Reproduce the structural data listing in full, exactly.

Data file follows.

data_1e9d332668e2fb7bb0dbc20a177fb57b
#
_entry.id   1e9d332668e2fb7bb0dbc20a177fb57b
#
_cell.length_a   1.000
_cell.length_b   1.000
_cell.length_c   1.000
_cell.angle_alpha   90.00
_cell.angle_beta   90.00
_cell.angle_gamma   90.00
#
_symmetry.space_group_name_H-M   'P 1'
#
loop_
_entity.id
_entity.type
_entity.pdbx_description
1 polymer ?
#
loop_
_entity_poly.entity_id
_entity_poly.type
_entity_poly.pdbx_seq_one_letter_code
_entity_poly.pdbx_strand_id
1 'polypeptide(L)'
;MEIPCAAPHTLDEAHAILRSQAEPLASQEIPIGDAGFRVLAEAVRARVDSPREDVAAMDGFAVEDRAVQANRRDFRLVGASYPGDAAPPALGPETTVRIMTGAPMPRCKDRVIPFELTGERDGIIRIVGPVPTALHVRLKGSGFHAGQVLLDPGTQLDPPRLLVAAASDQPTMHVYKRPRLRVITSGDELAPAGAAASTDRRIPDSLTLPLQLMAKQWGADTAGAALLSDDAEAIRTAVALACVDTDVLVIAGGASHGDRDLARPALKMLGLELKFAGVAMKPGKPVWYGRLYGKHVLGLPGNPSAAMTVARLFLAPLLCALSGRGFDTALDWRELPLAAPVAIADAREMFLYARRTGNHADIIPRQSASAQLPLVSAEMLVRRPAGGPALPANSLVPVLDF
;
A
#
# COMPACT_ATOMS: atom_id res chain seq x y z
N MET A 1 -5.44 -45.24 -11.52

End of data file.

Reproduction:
data_1e9d332668e2fb7bb0dbc20a177fb57b
#
_entry.id   1e9d332668e2fb7bb0dbc20a177fb57b
#
_cell.length_a   1.000
_cell.length_b   1.000
_cell.length_c   1.000
_cell.angle_alpha   90.00
_cell.angle_beta   90.00
_cell.angle_gamma   90.00
#
_symmetry.space_group_name_H-M   'P 1'
#
loop_
_entity.id
_entity.type
_entity.pdbx_description
1 polymer ?
#
loop_
_entity_poly.entity_id
_entity_poly.type
_entity_poly.pdbx_seq_one_letter_code
_entity_poly.pdbx_strand_id
1 'polypeptide(L)'
;MEIPCAAPHTLDEAHAILRSQAEPLASQEIPIGDAGFRVLAEAVRARVDSPREDVAAMDGFAVEDRAVQANRRDFRLVGASYPGDAAPPALGPETTVRIMTGAPMPRCKDRVIPFELTGERDGIIRIVGPVPTALHVRLKGSGFHAGQVLLDPGTQLDPPRLLVAAASDQPTMHVYKRPRLRVITSGDELAPAGAAASTDRRIPDSLTLPLQLMAKQWGADTAGAALLSDDAEAIRTAVALACVDTDVLVIAGGASHGDRDLARPALKMLGLELKFAGVAMKPGKPVWYGRLYGKHVLGLPGNPSAAMTVARLFLAPLLCALSGRGFDTALDWRELPLAAPVAIADAREMFLYARRTGNHADIIPRQSASAQLPLVSAEMLVRRPAGGPALPANSLVPVLDF
;
A
#
# COMPACT_ATOMS: atom_id res chain seq x y z
N MET A 1 -5.44 -45.24 -11.52